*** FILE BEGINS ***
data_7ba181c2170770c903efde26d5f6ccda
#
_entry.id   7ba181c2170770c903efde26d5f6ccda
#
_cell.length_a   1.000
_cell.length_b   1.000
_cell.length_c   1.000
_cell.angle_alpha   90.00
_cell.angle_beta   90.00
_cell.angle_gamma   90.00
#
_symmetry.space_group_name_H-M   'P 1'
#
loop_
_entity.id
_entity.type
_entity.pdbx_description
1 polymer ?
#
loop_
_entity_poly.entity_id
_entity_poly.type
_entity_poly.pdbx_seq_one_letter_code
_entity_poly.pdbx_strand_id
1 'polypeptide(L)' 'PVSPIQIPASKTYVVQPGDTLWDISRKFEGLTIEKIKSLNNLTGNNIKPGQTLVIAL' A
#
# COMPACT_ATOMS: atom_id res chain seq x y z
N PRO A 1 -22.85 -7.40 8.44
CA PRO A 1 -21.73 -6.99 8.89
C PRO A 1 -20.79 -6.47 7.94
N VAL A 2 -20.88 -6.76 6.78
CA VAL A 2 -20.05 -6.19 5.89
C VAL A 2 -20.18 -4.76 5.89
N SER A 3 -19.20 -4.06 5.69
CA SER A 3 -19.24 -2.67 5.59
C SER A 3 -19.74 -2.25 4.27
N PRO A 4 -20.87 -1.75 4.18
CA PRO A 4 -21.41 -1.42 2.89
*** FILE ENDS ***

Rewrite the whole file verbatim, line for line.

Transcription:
data_7ba181c2170770c903efde26d5f6ccda
#
_entry.id   7ba181c2170770c903efde26d5f6ccda
#
_cell.length_a   1.000
_cell.length_b   1.000
_cell.length_c   1.000
_cell.angle_alpha   90.00
_cell.angle_beta   90.00
_cell.angle_gamma   90.00
#
_symmetry.space_group_name_H-M   'P 1'
#
loop_
_entity.id
_entity.type
_entity.pdbx_description
1 polymer ?
#
loop_
_entity_poly.entity_id
_entity_poly.type
_entity_poly.pdbx_seq_one_letter_code
_entity_poly.pdbx_strand_id
1 'polypeptide(L)' 'PVSPIQIPASKTYVVQPGDTLWDISRKFEGLTIEKIKSLNNLTGNNIKPGQTLVIAL' A
#
# COMPACT_ATOMS: atom_id res chain seq x y z
N PRO A 1 -22.85 -7.40 8.44
CA PRO A 1 -21.73 -6.99 8.89
C PRO A 1 -20.79 -6.47 7.94
N VAL A 2 -20.88 -6.76 6.78
CA VAL A 2 -20.05 -6.19 5.89
C VAL A 2 -20.18 -4.76 5.89
N SER A 3 -19.20 -4.06 5.69
CA SER A 3 -19.24 -2.67 5.59
C SER A 3 -19.74 -2.25 4.27
N PRO A 4 -20.87 -1.75 4.18
CA PRO A 4 -21.41 -1.42 2.89